What Does Cheapest to Deliver Mean?
The term cheapest to deliver (CTD) refers to the cheapest security that can be delivered in a futures contract to a long position to satisfy the contract specifications. It is relevant only for contracts that allow a variety of slightly different securities to be delivered. This is common in Treasury bond futures contracts, which typically specify that any treasury bond can be delivered so long as it is within a certain maturity range and has a certain coupon rate. The coupon rate is the rate of interest a bond issuer pays for the entire term of the security.
- Cheapest to deliver is the cheapest security that can be delivered in a futures contract to a long position to satisfy the contract specifications.
- It is common in Treasury bond futures contracts.
- Determining the cheapest to deliver security is important for the short position because there is a difference between a security's market price and the conversion factor used to determine its value.
Understanding Cheapest to Deliver (CTD)
A futures contract enters the buyer into an obligation to purchase a specific quantity of a particular underlying financial instrument. The seller must deliver the underlying security on a date agreed upon by both parties. In cases where multiple financial instruments can satisfy the contract based on the fact that a particular grade was not specified, the seller who holds the short position can identify which instrument will be the cheapest to deliver.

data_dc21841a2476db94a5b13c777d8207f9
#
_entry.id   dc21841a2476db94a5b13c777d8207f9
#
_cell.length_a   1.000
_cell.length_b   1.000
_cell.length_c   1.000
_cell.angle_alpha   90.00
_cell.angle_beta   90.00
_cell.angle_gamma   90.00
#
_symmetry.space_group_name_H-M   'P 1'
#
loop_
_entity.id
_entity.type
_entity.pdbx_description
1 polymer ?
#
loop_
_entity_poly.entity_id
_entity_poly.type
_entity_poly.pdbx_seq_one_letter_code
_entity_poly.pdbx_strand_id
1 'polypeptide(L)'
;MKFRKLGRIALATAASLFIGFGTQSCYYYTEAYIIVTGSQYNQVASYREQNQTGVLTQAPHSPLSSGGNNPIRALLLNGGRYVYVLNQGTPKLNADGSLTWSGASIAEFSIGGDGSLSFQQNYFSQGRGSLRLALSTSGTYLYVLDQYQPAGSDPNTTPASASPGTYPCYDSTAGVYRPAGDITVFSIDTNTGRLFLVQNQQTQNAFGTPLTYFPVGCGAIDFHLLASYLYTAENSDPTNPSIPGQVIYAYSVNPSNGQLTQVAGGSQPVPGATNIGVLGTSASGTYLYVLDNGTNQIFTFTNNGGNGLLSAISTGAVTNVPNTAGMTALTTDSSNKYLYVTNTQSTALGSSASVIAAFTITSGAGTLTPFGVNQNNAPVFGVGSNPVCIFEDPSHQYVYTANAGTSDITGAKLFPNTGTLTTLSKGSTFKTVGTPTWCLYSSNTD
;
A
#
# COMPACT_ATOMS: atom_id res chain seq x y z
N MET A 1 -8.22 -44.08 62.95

Remember, a trader generally takes a short position—or a short—when he or she sells a financial asset with the intention of buying it back at a lower price later on. Traders generally take short positions when they believe an asset's price will drop in the near future. Futures markets allow traders to take short positions at any time.
Determining the cheapest to deliver security is important for the short position because there is often a disparity between a security's market price and the conversion factor used to determine the value of the security being delivered. This makes it advantageous for the seller to pick a specific security to deliver over another. Since it is assumed that the short position provides the cheapest to deliver security, the market pricing of futures contracts is generally based on the cheapest to delivery security.
There is a general assumption that the short position provides the cheapest to deliver security.
Selecting the cheapest to deliver provides the investor in the short position the ability to maximize his return—or profit—on the chosen bond. The calculation to determine the cheapest to deliver is:
CTD = Current Bond Price – Settlement Price x Conversion Factor
The current bond price is determined based on the current market price with any interest due added to reach a total. Additionally, the calculations are more commonly based on the net amount earned from the transaction, also known as the implied repo rate. This is the rate of return that a trader can earn when he or she sells a bond or futures contract and buying the same asset at the market price with borrowed funds at the same time. Higher implied repo rates result in assets that are cheaper to deliver overall.
Set by the Chicago Board of Trade (CBOT) and the Chicago Mercantile Exchange (CME), the conversion factor is required in order to adjust for the varying grades that may be under consideration and is designed to limit certain advantages that may exist when selecting between multiple options. The conversion factors are adjusted as necessary to provide the most useful metric when using the information for calculations.